If Foals’ Glastonbury Set Was An Audition For The Top Spot, It’s Fair To Say It Went Pretty Well

Muse for the third time in twelve years? Coldplay for the fourth in fourteen? Discounting Adele – who’s already the most successful act in the world anyway – this year’s Glastonbury bill really hammers home what every festival promoter regularly bemoans: the dearth of new, viable British headliners. Could Foals – who, lest we forget, are doing the honours at Reading & Leeds later this summer – be the next one to break through?

The last time Yannis Philipakis and co. were at Glastonbury, back in 2013, they were the penultimate act on the Other Stage; tonight, they’re warming up the Pyramid for Muse, which is as good as a formal audition for the top spot. The Oxford group’s rise has been steady rather than meteoric; it’s taken Foals four albums to get to this point, and while they’ve certainly broadened their sound since debut album ‘Antidotes’, they’ve also evolved into a formidable, often ferocious, live band in the process – pulverisingly visceral one minute, seductively funky the next.

Opening with the snarling blues-rock of ‘Snake Oil’ before shifting gear into the loose-limbed dance-punk of ‘Olympic Airways’, the significance of the occasion isn’t lost on Philipakis, who repeatedly underlines just how important this gig is for the group. “I know for a lot of people, today was a disappointing day,” he begins, “but whatever the politics, this is a big day for you, and it’s a big day for us – let’s make this special.” It’s ‘My Number’ – which comes along just as you’re beginning to wonder whether Foals, to use a well-worn cliche, ‘have the tunes’ to keep a crowd of this size on-side – that gives the first indication of their success: the combination of an irresistible chorus with a balmy sunset remains a surefire winner at Glastonbury. Halfway through the show, Yannis delivers his own personal verdict: “Smashing start,” he humbly declares.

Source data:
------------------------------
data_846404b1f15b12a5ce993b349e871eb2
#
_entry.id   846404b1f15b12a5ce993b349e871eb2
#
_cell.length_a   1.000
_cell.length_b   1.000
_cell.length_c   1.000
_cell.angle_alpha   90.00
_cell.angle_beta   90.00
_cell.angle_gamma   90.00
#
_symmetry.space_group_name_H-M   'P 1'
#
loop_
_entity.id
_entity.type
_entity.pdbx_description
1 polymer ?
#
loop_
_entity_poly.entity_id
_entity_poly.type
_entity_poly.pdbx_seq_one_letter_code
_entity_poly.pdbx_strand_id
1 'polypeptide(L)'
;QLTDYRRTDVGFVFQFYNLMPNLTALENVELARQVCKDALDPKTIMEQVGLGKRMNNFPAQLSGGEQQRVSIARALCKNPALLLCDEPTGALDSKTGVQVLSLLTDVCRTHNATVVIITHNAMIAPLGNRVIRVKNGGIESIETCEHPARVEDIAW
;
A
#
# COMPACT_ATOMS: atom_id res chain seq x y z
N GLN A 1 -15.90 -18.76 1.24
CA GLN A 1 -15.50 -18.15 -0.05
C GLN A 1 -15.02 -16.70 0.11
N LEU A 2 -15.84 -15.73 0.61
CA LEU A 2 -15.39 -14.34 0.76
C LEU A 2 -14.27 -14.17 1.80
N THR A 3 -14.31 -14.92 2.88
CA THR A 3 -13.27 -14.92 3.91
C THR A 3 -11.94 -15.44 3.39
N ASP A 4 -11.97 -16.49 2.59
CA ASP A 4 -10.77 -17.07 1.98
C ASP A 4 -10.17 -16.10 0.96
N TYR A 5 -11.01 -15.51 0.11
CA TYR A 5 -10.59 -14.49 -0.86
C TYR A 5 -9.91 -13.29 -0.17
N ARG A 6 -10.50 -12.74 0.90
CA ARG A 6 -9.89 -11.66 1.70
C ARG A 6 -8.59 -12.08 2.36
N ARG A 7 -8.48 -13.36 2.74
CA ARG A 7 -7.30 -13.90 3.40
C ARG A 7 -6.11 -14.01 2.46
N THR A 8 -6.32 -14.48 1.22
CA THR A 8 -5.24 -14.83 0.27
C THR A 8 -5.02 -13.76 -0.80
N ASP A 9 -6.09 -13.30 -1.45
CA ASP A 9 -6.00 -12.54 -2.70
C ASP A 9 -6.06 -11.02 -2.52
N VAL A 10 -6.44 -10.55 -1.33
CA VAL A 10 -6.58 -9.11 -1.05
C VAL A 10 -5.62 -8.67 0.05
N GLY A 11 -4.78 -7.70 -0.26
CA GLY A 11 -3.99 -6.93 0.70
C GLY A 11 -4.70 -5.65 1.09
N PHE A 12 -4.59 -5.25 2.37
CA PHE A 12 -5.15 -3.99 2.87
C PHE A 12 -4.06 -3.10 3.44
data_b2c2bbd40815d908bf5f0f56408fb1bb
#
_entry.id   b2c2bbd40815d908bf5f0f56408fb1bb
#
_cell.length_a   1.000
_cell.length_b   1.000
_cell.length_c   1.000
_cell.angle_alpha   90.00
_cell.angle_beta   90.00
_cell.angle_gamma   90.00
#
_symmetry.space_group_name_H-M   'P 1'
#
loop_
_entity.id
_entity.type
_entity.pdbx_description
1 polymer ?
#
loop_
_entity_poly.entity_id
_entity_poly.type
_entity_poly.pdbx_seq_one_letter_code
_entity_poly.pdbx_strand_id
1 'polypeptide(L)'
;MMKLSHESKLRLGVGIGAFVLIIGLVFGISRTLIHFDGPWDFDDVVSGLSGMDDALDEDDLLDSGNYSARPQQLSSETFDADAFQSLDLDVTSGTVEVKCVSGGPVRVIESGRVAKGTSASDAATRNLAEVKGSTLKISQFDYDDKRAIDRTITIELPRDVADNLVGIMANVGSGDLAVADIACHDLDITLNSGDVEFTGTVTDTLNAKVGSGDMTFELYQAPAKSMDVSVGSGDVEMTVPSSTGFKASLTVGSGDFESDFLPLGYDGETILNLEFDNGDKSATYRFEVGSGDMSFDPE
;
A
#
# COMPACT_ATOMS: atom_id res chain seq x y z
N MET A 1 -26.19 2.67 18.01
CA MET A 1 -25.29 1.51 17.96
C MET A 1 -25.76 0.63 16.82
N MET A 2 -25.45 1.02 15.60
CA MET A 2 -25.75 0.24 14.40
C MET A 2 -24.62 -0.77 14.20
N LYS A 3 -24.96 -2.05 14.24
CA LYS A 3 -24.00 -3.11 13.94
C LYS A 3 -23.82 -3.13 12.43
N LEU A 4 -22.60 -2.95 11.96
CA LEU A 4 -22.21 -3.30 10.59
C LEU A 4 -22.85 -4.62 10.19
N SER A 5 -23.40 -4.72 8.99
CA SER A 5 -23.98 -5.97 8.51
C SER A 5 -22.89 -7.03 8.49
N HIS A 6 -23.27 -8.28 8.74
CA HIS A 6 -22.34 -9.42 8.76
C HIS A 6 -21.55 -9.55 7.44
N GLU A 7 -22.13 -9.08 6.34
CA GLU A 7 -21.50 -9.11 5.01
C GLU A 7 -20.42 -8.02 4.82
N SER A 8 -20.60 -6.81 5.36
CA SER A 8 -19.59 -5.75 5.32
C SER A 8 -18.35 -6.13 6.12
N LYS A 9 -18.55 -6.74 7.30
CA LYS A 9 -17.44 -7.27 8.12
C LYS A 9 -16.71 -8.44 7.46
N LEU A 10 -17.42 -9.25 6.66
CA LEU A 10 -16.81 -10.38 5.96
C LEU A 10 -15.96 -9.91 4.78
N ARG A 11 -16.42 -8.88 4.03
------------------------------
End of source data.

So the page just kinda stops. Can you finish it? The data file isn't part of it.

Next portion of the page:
‘Mountain at My Gates’ is another crowdpleaser, underpinned by Walter Gerver’s probing, Stone Roses-esque bassline and Philipakis’ rasping, full-throated delivery. In truth, Foals could probably use a few more songs like it – their hour-long set, while undeniably impressive, still features the occasional lull such as ‘Knife in the Ocean’, a “deep cut” from new album ‘What Went Down’ that’s perhaps a little too deep (or a little too meandering) for the crowd to pay much attention to. There’s no faulting their endgame, however: a savage blast through ‘Inhaler’ – sounding not unlike a math-rock Rage Against the Machine – the bruising ‘What Went Down’ and ‘Two Steps, Twice’, which brings the set to a frenzied close, with Philipakis crowd-surfing through the front rows while confetti canons erupt and flares go arcing into the evening sky. It makes for quite a sight – one Foals should probably start getting used to.